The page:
Latin, and English groups, and there are the Yellow A man must not look upon his individual life as the
Races. Mr. Wells does not think the Russian or the all-important thing, but must find his true happiness German likely to predominate. In the French he has in the propagation and education of offspring. Never- a great belief, though they do not “ breed like theless, we find in " Anticipations” that this ideal will rabbits.” The richness and power of their literature be shared only by a limited number of people. In the make him think their language will extend itself far. world he pictures are many childless ménages, and
He laments the comparative poverty and meagreness Mr. Wells himself is prepared to tolerate relaxation of our literature. Still, he inclines to the belief that of the marriage law and even “ sterile gratification." a great dominant synthesis of the English-speaking But in this new world there will be also many men peoples may be formed. Germany will be cowed by of strenuous earnestness and of religious purpose, the combined English and American Navies, and though not professing a definitely Christian faith, who Anglo-Saxonism will eventually triumph. will be the leading spirits. As a rule they will be There remain the Yellow Races. Their star, too, fathers of families, for the childless ménages will not will pale before that of the Anglo-Saxons. But all fit in with their theory of things.
syntheses, however great, will eventually fuse into These men of energy-men of science, engineers, There will be a World State, and rival nationdoctors, and so forth—will shape policy and adminis- alities will be a thing of the past. " Against these tration. The result will be marvellous efficiency, such old isolations, these obsolescent particularisms, the as is rarely if ever seen now. There will be no king. | forces of mechanical and scientific development fight Monarchy will have given place to the New Republic. and fight irresistibly.” Royalty is connected with all things out of date, with All these speculations are very interesting reading, aristocratic privileges, ridiculous costumes and decor- but we cannot help regretting that Mr. Wells did not ations. Therefore it must go. In the New Republic, study and reflect a little longer before writing. His though so efficiently managed, there will be many imagination, unclogged by knowledge, is apt to run idlers. There will be an enormous development of away with him. Though he expresses the greatest irresponsible wealth, great numbers of people living reverence for Darwin and his successors, he does not on invested money, having no cares of management show a very thorough grip of the principles of evoluand no duties in connection with their property. It tion. To begin with, he seems unaware of the part is among this class mainly that will be found the child in the national life that is played by the lower stratum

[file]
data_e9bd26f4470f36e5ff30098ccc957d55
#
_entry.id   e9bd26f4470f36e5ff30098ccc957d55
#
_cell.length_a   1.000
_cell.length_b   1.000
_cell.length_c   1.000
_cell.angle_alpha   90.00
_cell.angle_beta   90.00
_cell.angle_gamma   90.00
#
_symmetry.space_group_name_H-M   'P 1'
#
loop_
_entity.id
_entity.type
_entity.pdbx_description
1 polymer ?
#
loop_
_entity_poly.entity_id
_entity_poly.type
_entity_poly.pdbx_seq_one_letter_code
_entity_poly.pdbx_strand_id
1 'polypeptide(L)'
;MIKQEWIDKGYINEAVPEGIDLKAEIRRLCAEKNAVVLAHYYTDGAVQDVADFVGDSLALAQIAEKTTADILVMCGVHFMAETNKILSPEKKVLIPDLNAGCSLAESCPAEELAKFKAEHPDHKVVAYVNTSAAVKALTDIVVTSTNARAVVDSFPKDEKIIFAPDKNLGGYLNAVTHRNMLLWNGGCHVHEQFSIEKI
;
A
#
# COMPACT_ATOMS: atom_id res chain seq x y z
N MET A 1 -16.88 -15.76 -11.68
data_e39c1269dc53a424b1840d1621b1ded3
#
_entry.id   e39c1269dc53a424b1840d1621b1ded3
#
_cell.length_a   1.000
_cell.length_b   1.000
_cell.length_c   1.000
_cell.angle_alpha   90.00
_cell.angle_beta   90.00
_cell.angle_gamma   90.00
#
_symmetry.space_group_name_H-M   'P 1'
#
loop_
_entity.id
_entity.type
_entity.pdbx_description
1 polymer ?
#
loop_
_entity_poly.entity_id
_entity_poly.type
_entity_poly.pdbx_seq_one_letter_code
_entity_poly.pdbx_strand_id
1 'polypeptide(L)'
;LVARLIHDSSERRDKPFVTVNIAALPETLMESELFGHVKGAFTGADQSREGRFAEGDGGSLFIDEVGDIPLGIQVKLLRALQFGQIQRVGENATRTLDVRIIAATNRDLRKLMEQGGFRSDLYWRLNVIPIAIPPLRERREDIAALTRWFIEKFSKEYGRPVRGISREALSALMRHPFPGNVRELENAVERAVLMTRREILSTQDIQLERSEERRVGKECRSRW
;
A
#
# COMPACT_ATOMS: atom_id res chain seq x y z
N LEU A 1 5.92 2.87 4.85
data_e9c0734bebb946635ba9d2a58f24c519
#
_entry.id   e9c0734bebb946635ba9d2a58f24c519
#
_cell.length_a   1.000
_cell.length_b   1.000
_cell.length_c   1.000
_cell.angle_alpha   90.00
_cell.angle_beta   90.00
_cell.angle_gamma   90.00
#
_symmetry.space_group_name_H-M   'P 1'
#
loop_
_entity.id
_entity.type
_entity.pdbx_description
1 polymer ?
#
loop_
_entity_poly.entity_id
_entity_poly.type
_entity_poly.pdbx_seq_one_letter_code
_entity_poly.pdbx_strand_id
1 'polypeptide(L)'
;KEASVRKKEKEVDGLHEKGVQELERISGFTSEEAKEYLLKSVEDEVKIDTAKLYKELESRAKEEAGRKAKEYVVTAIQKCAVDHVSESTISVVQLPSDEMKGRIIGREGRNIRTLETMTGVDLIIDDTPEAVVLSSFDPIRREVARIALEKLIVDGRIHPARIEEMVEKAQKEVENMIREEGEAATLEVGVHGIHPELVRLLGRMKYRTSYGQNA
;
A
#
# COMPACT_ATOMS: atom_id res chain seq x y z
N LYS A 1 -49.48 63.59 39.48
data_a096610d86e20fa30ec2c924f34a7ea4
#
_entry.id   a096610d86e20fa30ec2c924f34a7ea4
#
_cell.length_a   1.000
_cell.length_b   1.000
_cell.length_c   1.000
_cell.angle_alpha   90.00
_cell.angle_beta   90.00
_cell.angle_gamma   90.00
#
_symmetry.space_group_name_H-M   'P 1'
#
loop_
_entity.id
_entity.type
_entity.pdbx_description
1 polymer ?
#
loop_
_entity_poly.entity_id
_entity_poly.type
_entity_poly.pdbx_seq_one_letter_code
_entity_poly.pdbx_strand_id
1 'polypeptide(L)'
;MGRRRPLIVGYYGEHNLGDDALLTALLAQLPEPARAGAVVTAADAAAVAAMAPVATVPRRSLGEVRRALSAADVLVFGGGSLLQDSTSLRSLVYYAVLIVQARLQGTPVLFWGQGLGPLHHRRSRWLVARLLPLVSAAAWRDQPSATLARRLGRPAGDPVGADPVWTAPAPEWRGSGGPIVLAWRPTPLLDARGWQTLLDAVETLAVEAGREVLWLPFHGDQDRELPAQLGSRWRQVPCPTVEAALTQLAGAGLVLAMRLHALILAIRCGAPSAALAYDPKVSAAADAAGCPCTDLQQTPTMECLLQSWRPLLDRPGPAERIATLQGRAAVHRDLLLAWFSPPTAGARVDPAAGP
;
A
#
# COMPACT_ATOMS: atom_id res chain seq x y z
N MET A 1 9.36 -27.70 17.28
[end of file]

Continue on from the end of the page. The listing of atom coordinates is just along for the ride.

of society, the “ stagnant” masses as he would call not the knowledge itself, the making of discoveries, them. From this stratum emerge the men of energy not the enjoyment of them. so dear to Mr. Wells's heart. Occasionally the son This being so, there is a fallacy running all through of a poor man, say in Scotland or Yorkshire, rises to that very humorous romance " The Food of the eminence. Far more often it takes more than one Gods "; in the story those who are fed on this food generation to climb the ladder. But this does not alter in their infancy and youth grow to a height of some the fact that this substratum is an absolute necessity. | forty feet. The inventors do not add to their inches. For the upper strata do not keep up their numbers, In its application this is not true. The mass of manand society has been truly described as an organism kind remain small in brain and character--they grow, that is perpetually renewing itself from its base. But but do not grow much, when their youth is nurtured Mr. Wells knows only of the abyss into which tumble on the clearest and noblest ideas. The few thinkers, all the failures of modern life. Such a valuable discoverers, inventors are the giants. As to education, national asset as peasant land-holders he despises and Mr. Wells has much to say that is worth pondering. wishes to abolish. Yet from such" stagnant" classes He wishes boys to make a real study of the English spring the families that work upward and produce the language and literature. On our success in teaching men of energy that do the highest work of the nation. English and producing good literature depends the The downward movement of which Mr. Wells talks
answer to the question : Will English retreat before so much is comparatively but a puny stream. No